Three Ways to Deal with Being the Mum Friend.

I reckon I was about 13 when I was given the esteemed title of ‘mum friend.’ There wasn’t one event that suddenly made everyone in my friend group pour their hearts out to me or constantly ask for study help, but at this age, I began to feel like people depended on me more than they depended on others. Eventually, due to my maternal disposition, I began putting aside my own mental health, studies, and general wellbeing to support others; which isn’t okay.

For example, in my 3rd year of high school, after months of exposure to my friend’s extreme struggle with depression and self-harm, I had police enter my home after she had threatened suicide, and no one could reach her but me. This act of total dependency frightened me beyond belief and is something I still struggle with today. However, once normality ensued I went back to proofreading essays and making sure everyone was always happy. In my mind, I was once again a mother to my peers.

In my final year of secondary school, I still had the ‘mum’ title, but this time it solely centered around being the most organised, always having a pen and being in a constant state of anxiousness. I had my own real-life stresses; university applications, relationships, dramatic friendships as well as an unspoken responsibility to look after my friends.

With that being said, I don’t blame my school friends for the anxiety I was dealing with. They are truly wonderful people who I am still close with today and I know if I had spoken to them at the time they would have helped ease these anxieties. Nevertheless, the feelings I had were still very real to me and therefore valid, regardless of the calm front I publicly portrayed.

It has been over a year since I have felt the full weight of ‘mum’ responsibility from my peers, and while my friends in Aberdeen still tease me about my extreme meal planning and lengthy to-do lists, I no longer feel responsible for others in such an intense way. You are far more likely to see my friends drag me out of Underground, unable to walk than the other way around.

Despite this, I feel as though I have sufficient knowledge to give advice to anyone feeling bogged down by their friends’ responsibilities, problems, and general life happenings. I truly believe helping others in times of need is incredibly important but when you start pushing back your own needs to help others, it has gone too far.

Here are 3 pieces of simple advice that may help if you have identified yourself in the above paragraphs:

#1 Don’t feel guilty!

Take a step back from supporting someone to ensure your own good mental health can be a difficult task and guilt can quickly shroud your thoughts. However, it is important to overcome this and remember that it is perfectly acceptable to put yourself first, and that the person you are supporting will most likely understand, even if they don’t right away (if they fail to understand after you have explained your decision to let them sort their own life out, they are not a good enough human for you to spend any energy on). It is not selfish to prioritise your own feelings over the feelings of others, most people do.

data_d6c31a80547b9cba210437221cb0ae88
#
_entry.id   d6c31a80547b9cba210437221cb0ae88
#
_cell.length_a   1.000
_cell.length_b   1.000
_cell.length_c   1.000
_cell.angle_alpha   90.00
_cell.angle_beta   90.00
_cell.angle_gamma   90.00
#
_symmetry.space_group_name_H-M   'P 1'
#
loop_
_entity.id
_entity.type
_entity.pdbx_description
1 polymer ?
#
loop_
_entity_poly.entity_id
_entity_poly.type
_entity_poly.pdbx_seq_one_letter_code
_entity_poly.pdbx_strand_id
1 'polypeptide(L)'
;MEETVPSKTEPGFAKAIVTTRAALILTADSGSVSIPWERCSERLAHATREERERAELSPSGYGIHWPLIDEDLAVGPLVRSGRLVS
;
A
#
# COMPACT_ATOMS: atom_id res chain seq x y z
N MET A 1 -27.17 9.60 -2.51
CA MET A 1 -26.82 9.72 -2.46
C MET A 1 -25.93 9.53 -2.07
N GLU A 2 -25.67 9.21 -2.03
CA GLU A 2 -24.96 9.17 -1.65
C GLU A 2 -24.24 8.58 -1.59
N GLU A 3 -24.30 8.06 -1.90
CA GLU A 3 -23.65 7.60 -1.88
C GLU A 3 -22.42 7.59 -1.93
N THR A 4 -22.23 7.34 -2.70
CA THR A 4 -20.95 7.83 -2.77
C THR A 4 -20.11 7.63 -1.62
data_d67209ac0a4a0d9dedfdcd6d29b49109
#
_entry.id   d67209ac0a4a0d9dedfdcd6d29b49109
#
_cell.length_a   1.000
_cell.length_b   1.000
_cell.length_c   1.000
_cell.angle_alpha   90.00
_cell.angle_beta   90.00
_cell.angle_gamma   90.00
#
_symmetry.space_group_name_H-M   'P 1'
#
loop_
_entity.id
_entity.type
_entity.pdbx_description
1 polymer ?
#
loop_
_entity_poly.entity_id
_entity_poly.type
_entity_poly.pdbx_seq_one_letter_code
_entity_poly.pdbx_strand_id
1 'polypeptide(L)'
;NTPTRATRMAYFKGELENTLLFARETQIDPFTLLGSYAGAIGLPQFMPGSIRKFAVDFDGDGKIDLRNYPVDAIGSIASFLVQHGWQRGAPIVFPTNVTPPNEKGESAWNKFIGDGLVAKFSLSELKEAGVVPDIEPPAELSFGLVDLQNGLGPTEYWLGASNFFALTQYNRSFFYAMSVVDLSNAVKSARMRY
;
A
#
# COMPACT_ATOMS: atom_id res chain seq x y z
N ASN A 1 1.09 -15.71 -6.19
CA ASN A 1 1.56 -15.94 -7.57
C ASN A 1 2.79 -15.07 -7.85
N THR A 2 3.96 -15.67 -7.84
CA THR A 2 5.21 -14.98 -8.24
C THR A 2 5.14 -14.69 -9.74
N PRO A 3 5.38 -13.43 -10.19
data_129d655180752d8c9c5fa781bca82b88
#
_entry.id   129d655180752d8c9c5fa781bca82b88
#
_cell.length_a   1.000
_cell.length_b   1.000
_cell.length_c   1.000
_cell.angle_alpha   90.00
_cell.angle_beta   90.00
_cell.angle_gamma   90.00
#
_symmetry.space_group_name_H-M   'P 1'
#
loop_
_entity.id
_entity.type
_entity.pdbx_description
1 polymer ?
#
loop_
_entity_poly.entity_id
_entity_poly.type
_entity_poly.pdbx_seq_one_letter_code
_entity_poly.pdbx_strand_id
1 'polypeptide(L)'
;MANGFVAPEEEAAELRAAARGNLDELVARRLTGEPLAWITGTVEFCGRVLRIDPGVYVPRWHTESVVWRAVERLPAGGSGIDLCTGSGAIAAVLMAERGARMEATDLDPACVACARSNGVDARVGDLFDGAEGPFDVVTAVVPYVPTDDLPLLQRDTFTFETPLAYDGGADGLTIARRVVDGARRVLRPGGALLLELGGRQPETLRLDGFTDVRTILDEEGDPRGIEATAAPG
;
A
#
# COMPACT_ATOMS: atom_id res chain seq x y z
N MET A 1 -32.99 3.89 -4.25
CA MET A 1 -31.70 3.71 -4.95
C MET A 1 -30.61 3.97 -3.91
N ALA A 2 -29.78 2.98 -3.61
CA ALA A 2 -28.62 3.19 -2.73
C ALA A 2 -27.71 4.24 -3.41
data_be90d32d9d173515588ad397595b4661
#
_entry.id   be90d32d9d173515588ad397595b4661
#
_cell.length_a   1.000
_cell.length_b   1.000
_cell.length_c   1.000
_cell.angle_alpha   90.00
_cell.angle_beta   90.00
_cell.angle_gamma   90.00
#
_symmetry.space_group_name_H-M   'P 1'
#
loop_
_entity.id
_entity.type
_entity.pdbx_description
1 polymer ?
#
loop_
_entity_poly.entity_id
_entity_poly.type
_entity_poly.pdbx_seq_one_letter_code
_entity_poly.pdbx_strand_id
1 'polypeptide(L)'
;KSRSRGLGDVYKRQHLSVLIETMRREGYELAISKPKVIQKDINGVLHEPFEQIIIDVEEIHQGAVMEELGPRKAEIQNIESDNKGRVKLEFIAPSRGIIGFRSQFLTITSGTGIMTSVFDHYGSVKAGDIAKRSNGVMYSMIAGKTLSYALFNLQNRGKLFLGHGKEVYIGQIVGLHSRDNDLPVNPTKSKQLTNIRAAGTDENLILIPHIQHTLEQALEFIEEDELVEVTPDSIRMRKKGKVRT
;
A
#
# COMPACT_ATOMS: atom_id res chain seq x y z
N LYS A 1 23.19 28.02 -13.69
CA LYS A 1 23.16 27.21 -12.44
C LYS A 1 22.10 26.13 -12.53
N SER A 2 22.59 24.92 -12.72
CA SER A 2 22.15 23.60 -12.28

#2 Set boundaries!

If you are like me and naturally finds themselves wanting to help others as much as possible but worries about the potential negative impacts on their own mental health, I would suggest creating boundaries. Not just with other people but also with yourself. I did this both after the incident with my suicidal friend and before I went to university; I wrote a list of situations that, for me, would cross a certain line. This list included more abstract situations like allowing myself to be upset when someone has hurt me and more serious situations such as stopping potentially triggering conversations pertaining to mental health.

Once I felt comfortable enough with my friends from university, I did share some of these boundaries so that they would know what I was comfortable with. Although I will admit I haven’t spoken about all of them- and that is okay as well. The boundaries you set can be as personal as you need them to be, as long as you are clear on what they are and are comfortable within them. Also, it is important to remember that boundaries change as your life changes-  this is a sign of growth, not something to be necessarily scared of.

#3 Speak out!

I, stupidly, never spoke to anyone about how I was feeling because I didn’t think I was

feeling bad enough to warrant attention but if I had, I am positive it would have helped me. Speaking to family, friends, and even the university staff can lift burdens and in turn offer good advice. Also, knowing where there are support systems available to students is another great way of ensuring you don’t get caught up in someone else’s life. For example, you can still help someone by giving the information to a mental health charity without being personally obligated to fix that person’s mental health.

If something truly unsettles you, or you feel like you can’t escape from your own or someone else’s demons, seek professional help. It is not a sign of weakness, but rather a sign of strength as it shows that you have taken the brave decision to recognise that you can’t do everything on your own.

Below is a list of support networks that you can reach out to if you, or someone you know, has been affected by this article or the topics within it:


National Bullying Helpline: 0845 22 55 787 or [email protected]

Bullying UK: 0808 800 2222

University of Aberdeen Student Support: 01224 273935 or [email protected]

AUSA Student Advice Centre: 01224274200 or [email protected]

Your Student Resident Team within Halls

Nightline listening services from 8pm-8am: 01224272829

University Counselling Service: 01224272139 and [email protected]

Chaplaincy: [email protected] or 01224 272137

Samaritans: or 08457909090


All images are from Google.